Below is a series of images depicting about 45 minutes in the long life story of one wildflower – a plant that may take 2 years for its seed to germinate, and then another 5 or 6 years to flower and produce its first seed. And, it seems to have figured out a way to con a bunch of insects (yellow jackets are also known to disperse seed with elaiosomes) to carry its seeds back to their trash pile. There appears to be a lot going on out there in the woods that we are just beginning to understand. All the more reason to plant some native plants and get outside and observe your wild neighbors.

Trillium cuneatum

The source of the seeds – Little Sweet Betsy, Trillium cuneatum (this photo was taken in another location in the garden back on March)


This is how the Trillium that provided the seeds looks now (this photo was taken a couple of days after the ant dispersal images and the seed pod has now disappeared)

trillium seed pod

The seed pod was lying on a leaf and was laden with ants

Trillium seed pod with ants inside

A peek inside at the seeds with elaiosomes and ants

ant carrying seed out of seed pod

An ant lugs a seed up and out of the pod

ant carrying seed down the plant

Then it is easy-going downhill on a leaf

ant carrying trilliun seed by the elaiosome

Then on to a lichen- and moss-covered rock

ant about to drop off steep edge of rock with seed

The first hazard on the journey – the steep drop-off of the front edge of the rock (as I watched, a fewants fell off this ledge with their heavy loads)

Ants on trillium seeds in Herb Garden

A feast when a few seeds fell out onto the rock

ant carrying trilliun seed by the elaiosome 1

The elaiosome provides a good grip for an ant’s jaws


The path taken by the ants – about 6 feet across an open walkway to the rock in the background

ant nearing nest entrance under leaves

An ant with its prize just before disappearing into the nest beneath the leaf litter

The Spirit of Spring

April hath put a spirit of youth in everything.

~William Shakespeare

Things have been so busy at work that I have failed miserably at getting outside with camera in hand to document some of the beauty around me. I made amends Saturday afternoon, and spent a few hours just wandering around the yard, observing and enjoying. I highly recommend it, especially this time of year. It is good for the spirit.

The species name means “spreading”, and, indeed, it does. There are large patches of this beautiful early bloomer in our shade garden.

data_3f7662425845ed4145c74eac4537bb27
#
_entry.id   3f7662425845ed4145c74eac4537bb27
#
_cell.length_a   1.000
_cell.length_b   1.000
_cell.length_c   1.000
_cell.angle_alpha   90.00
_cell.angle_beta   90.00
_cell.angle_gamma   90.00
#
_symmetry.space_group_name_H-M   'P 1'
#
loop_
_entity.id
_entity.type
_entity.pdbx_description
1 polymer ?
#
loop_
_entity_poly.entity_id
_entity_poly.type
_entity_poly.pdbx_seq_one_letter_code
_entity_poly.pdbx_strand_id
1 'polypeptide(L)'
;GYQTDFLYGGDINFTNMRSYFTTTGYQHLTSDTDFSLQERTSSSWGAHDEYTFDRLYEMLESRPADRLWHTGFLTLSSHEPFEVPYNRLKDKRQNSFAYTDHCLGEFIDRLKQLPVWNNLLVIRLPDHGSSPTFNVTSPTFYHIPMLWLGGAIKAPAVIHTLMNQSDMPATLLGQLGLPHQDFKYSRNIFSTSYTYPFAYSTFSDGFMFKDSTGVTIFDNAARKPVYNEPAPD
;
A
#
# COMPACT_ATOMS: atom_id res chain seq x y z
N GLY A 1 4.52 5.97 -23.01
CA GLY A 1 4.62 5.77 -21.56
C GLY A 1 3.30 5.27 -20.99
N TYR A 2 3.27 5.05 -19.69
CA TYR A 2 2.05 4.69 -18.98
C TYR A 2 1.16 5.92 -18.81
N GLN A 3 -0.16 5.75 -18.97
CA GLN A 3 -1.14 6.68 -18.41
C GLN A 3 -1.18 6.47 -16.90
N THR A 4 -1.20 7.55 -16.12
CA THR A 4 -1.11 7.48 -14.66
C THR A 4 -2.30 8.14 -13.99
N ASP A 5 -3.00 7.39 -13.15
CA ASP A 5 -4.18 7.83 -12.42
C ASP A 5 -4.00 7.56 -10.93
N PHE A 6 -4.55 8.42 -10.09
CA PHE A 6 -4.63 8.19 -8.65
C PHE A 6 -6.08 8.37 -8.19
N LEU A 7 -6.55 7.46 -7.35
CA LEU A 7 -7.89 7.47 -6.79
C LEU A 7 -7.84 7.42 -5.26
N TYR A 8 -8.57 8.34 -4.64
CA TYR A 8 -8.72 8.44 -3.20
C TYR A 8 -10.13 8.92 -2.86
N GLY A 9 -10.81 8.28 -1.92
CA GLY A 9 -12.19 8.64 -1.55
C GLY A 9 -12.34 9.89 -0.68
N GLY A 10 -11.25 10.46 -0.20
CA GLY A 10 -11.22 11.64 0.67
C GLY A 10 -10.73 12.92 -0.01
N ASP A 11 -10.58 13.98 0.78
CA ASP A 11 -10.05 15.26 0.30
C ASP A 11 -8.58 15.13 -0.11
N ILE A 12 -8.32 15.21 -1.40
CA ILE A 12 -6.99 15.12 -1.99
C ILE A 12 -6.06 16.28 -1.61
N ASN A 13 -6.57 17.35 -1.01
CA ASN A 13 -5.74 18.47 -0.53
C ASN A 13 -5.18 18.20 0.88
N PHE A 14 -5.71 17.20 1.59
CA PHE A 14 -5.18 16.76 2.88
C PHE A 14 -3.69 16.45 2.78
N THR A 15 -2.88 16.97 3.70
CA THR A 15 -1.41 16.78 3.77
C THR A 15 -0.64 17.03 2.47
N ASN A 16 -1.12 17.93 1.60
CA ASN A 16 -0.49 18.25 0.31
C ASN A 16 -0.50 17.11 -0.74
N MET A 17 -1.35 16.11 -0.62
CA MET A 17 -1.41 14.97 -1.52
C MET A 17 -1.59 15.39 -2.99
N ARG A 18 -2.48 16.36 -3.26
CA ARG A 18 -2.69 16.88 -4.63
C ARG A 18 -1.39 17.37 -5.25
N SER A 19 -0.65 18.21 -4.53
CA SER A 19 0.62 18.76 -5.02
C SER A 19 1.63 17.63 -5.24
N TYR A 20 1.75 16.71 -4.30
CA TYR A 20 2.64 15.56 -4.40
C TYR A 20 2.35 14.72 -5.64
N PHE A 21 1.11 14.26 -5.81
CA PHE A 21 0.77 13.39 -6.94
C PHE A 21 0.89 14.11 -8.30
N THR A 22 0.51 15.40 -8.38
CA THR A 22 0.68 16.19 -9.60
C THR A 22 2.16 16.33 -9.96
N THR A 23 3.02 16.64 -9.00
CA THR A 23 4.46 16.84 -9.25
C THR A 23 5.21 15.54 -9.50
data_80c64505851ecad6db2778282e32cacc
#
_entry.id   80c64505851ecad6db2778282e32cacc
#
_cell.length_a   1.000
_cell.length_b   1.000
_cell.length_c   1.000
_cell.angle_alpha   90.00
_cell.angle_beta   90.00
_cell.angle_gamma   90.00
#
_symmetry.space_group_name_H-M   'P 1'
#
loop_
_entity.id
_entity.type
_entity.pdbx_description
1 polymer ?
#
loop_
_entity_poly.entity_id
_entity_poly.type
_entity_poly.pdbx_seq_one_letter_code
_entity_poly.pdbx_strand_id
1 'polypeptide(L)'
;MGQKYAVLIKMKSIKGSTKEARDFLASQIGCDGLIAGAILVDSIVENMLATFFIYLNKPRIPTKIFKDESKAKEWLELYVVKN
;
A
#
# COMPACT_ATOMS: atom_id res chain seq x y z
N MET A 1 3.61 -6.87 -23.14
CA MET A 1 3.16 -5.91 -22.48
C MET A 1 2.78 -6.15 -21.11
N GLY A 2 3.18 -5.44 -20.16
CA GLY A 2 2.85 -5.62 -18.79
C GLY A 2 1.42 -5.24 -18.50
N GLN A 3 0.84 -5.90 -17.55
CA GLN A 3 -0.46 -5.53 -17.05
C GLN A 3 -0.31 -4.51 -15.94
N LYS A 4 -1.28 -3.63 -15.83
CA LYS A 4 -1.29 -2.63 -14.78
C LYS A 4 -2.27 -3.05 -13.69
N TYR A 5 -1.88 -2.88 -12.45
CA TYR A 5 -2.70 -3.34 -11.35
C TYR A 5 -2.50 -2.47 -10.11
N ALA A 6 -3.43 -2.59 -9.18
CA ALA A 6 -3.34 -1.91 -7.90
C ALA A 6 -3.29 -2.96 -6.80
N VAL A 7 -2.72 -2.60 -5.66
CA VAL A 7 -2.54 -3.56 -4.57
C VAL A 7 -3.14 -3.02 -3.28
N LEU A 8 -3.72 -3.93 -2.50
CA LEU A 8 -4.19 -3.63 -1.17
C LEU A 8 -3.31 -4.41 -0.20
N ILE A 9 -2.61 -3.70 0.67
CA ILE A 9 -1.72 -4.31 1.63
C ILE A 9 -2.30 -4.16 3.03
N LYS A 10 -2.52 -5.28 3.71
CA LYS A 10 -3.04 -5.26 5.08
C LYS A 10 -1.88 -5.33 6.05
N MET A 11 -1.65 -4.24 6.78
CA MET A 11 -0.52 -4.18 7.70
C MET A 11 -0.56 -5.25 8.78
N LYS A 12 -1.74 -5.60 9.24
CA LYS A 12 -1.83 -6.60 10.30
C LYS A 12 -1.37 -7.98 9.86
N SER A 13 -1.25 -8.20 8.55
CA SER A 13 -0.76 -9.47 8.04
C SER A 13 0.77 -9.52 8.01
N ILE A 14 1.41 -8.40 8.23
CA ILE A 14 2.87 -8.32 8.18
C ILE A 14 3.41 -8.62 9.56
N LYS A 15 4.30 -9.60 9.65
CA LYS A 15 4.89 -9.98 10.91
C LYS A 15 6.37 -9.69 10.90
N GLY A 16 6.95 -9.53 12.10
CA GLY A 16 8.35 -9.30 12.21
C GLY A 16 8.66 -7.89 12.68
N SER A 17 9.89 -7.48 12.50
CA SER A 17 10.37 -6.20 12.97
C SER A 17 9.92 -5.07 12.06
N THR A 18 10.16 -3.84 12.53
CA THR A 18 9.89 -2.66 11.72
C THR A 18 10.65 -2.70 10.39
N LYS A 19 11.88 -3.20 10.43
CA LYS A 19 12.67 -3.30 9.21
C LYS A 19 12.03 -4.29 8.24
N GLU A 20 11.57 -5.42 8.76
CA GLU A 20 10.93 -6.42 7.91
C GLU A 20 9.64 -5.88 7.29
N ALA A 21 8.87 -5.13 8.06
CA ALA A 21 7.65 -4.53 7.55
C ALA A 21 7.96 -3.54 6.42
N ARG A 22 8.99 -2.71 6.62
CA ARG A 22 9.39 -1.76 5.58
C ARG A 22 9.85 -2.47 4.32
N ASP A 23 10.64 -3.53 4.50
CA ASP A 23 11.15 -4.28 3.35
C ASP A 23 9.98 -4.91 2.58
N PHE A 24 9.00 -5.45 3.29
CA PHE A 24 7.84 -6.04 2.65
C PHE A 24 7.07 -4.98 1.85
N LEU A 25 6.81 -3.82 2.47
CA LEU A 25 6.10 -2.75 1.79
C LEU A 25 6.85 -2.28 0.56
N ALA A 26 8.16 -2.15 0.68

One of my favorite spring wildflowers, wild geranium can vary quite a bit in the intensity of flower color. The ones in the yard are pale compared to those at work.

When viewed from above, a patch of mayapples looks like a crowd of ornate umbrellas. Kneel down and you see something quite different this time of year. If the plant has two leaves, it can produce a large white flower.

The common name comes from the small, apple-like fruit produced on fertile plants. These fruit are eaten by box turtles and mammals such as opossums, and the seeds dispersed in their droppings. Ripe fruits are edible, but all other parts of the plant are poisonous. Extracts from this species are being used to treat some forms of cancer.


This small creeping wildflower is easily overlooked, but is well worth the effort once you find it. I planted some in a soil-filled split in a log and it has now started to spread out on the ground around it.

Wild ginger

Hexastylis arifolia – Little brown jug (also called heartleaf, and wild ginger)

The distinctive heart-shaped leaves always give me pause to scrape away some leaves to see if I can find the flower that gives this widespread woodland plant one of its common names, little brown jug.


The flowers are believed to be pollinated by beetles, thrips, and small flies. Seeds are ant-dispersed.


This wildflower is quickly becoming one of my favorites. I bought a few plants from the NC Botanical Garden and the combination of unusual leaves and abundant flowers is a great addition to any woodland garden.

The airy nature of its abundant white flowers, coupled with long stamens, gives this beautiful wildflower its “foamy” appearance (and common name). I enjoy watching large bumblebees grab onto the column of small flowers and take a rapid dip toward the ground as their weight bends and bounces the stalk, providing some nectar, pollen, and a joy ride to the foraging bees.

The nodding yellow flowers of this plant have warty knobs on the inside of the petals. The protuberances may help bees get a better grip on the flowers as they climb in for nectar and pollen.

Sometimes, when you take the time to look around you, the familiar things take on a new beauty that helps you appreciate them. A pine cone among the wildflowers caught my eye and helped me appreciate the many patterns in nature.

Tree seedlings are a constant source of work in any woodland wildflower garden. If allowed to grow, they may quickly overtake and shade out many of the plants we hope to grow. But, I occasionally leave some as potential host plants for passing butterflies and moths. One tulip poplar sapling, growing at the corner of the house, managed to entice a passing female tiger swallowtail to pause and lay an egg. This egg seems to have an extra supply of whatever it is she uses to “glue” the egg to the leaf surface. Sometimes, less weeding pays off.



Patterns of Spring